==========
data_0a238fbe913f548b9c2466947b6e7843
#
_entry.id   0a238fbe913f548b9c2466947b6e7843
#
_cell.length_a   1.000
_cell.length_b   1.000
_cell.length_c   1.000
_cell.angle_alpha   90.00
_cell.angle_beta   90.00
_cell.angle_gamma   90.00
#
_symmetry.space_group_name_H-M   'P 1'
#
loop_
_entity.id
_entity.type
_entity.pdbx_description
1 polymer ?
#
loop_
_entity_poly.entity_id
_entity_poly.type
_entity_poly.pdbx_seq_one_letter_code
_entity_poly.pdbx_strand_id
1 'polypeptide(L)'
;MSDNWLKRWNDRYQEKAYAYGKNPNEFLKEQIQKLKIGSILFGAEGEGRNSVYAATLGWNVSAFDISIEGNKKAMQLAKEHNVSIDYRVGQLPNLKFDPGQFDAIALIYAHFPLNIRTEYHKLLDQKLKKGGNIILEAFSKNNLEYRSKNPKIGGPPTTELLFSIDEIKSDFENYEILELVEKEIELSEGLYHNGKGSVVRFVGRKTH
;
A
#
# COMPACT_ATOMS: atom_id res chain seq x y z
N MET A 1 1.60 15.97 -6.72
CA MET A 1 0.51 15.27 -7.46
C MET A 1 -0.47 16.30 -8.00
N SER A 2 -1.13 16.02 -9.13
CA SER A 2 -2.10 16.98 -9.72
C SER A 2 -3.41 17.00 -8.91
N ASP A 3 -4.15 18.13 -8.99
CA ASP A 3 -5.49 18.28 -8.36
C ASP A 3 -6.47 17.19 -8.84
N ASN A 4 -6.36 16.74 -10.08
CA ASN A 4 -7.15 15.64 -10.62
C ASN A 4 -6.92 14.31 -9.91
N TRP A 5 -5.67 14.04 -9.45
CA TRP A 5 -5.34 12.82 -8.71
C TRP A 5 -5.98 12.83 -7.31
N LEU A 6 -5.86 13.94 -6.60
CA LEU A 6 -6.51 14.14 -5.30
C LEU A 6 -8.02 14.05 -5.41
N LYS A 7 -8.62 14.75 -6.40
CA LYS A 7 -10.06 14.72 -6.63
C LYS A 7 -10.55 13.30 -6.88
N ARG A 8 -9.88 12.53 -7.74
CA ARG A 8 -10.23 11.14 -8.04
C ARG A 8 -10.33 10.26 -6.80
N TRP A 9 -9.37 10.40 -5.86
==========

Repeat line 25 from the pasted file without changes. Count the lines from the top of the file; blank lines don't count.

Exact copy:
1 'polypeptide(L)'